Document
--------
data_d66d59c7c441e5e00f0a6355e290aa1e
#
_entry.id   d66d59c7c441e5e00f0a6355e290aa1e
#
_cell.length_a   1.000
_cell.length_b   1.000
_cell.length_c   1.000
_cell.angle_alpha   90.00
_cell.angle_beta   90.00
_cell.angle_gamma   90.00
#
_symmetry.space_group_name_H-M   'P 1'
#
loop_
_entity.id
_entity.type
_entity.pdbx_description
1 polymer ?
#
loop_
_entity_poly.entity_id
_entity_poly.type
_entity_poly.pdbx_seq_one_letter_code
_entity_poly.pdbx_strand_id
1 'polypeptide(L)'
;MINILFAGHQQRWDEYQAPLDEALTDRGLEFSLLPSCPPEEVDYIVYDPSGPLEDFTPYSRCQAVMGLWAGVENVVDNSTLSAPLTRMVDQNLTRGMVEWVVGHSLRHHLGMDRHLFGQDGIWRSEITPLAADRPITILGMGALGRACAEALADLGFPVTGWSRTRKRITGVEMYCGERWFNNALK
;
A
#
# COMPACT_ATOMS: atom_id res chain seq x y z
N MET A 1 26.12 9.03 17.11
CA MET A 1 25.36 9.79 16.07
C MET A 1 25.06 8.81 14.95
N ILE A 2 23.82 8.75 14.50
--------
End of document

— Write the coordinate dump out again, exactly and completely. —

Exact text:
data_d66d59c7c441e5e00f0a6355e290aa1e
#
_entry.id   d66d59c7c441e5e00f0a6355e290aa1e
#
_cell.length_a   1.000
_cell.length_b   1.000
_cell.length_c   1.000
_cell.angle_alpha   90.00
_cell.angle_beta   90.00
_cell.angle_gamma   90.00
#
_symmetry.space_group_name_H-M   'P 1'
#
loop_
_entity.id
_entity.type
_entity.pdbx_description
1 polymer ?
#
loop_
_entity_poly.entity_id
_entity_poly.type
_entity_poly.pdbx_seq_one_letter_code
_entity_poly.pdbx_strand_id
1 'polypeptide(L)'
;MINILFAGHQQRWDEYQAPLDEALTDRGLEFSLLPSCPPEEVDYIVYDPSGPLEDFTPYSRCQAVMGLWAGVENVVDNSTLSAPLTRMVDQNLTRGMVEWVVGHSLRHHLGMDRHLFGQDGIWRSEITPLAADRPITILGMGALGRACAEALADLGFPVTGWSRTRKRITGVEMYCGERWFNNALK
;
A
#
# COMPACT_ATOMS: atom_id res chain seq x y z
N MET A 1 26.12 9.03 17.11
CA MET A 1 25.36 9.79 16.07
C MET A 1 25.06 8.81 14.95
N ILE A 2 23.82 8.75 14.50